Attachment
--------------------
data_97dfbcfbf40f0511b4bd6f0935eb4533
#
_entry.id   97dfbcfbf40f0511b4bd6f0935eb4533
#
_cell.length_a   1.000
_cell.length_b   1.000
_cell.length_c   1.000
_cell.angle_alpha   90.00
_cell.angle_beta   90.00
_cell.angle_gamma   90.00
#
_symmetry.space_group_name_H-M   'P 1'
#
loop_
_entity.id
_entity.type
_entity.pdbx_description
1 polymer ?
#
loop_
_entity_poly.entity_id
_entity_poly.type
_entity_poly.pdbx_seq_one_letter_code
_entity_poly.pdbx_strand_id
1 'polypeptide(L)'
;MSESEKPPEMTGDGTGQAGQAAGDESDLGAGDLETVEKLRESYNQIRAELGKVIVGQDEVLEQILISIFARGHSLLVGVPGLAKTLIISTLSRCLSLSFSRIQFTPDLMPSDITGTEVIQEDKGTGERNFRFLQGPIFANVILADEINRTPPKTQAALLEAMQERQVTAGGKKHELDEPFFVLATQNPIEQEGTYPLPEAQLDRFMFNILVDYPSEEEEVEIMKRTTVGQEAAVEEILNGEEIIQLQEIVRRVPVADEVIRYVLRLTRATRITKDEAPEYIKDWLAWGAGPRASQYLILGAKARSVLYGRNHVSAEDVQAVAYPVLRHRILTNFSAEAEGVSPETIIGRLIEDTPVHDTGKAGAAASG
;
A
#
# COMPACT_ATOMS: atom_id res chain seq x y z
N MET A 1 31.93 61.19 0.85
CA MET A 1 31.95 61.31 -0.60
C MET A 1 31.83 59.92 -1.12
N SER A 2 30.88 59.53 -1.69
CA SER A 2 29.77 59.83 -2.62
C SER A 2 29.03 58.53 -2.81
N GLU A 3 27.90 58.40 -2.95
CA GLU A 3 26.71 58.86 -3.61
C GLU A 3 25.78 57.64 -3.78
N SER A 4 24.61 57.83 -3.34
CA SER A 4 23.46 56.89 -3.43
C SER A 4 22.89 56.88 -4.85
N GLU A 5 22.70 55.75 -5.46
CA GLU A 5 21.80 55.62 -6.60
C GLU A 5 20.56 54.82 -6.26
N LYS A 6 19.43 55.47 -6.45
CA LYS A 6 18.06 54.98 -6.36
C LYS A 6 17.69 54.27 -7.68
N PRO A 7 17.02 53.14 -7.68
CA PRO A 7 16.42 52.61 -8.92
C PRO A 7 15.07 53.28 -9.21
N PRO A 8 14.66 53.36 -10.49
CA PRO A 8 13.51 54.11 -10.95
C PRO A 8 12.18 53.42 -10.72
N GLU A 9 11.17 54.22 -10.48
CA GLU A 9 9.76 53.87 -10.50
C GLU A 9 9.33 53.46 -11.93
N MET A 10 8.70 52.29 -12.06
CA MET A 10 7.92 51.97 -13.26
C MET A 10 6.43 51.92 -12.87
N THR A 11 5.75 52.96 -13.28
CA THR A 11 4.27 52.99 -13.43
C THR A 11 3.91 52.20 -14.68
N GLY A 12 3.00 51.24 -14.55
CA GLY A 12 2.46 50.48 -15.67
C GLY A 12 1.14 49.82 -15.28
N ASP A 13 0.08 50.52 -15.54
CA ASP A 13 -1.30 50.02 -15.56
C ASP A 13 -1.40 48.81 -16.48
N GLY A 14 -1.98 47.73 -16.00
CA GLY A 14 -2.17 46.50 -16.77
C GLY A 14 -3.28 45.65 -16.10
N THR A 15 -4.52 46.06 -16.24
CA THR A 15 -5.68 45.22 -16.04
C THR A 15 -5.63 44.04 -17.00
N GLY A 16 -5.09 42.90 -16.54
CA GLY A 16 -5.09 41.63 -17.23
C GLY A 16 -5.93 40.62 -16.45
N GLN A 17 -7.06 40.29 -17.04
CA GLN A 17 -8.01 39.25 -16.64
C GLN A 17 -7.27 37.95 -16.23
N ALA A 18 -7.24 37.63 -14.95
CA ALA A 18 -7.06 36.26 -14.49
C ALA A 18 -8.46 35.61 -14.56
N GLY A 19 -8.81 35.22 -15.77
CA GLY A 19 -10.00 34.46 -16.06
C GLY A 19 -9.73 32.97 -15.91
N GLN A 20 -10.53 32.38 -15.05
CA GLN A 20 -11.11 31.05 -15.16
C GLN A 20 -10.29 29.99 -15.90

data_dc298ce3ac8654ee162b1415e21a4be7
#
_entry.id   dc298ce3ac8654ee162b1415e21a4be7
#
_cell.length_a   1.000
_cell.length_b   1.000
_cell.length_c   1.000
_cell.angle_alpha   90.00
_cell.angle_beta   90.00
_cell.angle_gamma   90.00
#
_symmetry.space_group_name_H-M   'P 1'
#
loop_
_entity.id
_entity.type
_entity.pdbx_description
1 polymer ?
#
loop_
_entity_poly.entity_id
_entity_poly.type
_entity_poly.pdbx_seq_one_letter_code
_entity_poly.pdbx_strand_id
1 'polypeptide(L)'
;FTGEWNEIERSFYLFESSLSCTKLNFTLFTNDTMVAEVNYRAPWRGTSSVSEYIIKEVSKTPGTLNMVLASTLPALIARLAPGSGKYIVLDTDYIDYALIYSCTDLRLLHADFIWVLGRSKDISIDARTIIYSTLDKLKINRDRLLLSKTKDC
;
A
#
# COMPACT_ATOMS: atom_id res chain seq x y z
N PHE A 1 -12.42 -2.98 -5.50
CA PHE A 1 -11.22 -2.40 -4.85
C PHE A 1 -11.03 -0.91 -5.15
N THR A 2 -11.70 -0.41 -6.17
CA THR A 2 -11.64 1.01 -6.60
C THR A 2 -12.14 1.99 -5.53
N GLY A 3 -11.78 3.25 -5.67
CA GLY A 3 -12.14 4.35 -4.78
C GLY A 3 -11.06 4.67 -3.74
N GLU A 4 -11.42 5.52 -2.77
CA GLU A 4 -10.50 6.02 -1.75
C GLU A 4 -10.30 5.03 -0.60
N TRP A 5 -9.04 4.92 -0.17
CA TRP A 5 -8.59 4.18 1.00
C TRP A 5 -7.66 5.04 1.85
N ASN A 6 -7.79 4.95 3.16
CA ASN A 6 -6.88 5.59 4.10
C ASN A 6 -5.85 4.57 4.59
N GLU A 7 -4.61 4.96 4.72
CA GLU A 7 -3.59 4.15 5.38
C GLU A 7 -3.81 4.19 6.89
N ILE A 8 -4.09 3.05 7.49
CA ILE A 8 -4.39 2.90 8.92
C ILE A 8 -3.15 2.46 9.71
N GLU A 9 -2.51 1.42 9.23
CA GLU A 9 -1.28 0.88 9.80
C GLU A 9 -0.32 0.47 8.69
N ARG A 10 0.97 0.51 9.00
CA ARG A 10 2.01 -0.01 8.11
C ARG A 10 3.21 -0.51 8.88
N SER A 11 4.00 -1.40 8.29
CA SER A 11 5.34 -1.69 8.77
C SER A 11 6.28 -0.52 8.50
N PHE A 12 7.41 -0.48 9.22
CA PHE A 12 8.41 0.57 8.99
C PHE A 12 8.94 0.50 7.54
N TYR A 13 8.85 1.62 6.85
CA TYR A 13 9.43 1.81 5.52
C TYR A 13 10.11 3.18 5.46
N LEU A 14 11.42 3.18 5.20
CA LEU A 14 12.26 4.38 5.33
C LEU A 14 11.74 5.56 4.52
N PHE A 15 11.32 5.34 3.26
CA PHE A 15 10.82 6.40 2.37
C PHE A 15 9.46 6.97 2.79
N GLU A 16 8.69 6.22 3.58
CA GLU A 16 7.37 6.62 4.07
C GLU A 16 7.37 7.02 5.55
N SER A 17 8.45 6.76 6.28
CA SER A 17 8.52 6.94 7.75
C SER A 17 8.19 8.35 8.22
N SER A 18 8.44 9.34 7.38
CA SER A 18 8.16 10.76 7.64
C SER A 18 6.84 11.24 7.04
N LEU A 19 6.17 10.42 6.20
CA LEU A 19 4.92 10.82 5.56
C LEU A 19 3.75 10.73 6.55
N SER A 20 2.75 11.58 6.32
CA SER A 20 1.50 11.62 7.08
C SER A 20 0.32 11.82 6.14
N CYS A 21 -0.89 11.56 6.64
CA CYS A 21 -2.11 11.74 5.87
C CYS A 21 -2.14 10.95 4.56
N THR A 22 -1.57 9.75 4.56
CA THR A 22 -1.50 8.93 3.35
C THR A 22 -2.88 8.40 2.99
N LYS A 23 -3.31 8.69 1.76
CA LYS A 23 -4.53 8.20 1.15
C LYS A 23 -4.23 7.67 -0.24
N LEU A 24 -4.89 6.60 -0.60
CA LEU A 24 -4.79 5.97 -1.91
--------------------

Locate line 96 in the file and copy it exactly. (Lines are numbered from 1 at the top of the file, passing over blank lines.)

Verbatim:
_cell.length_b   1.000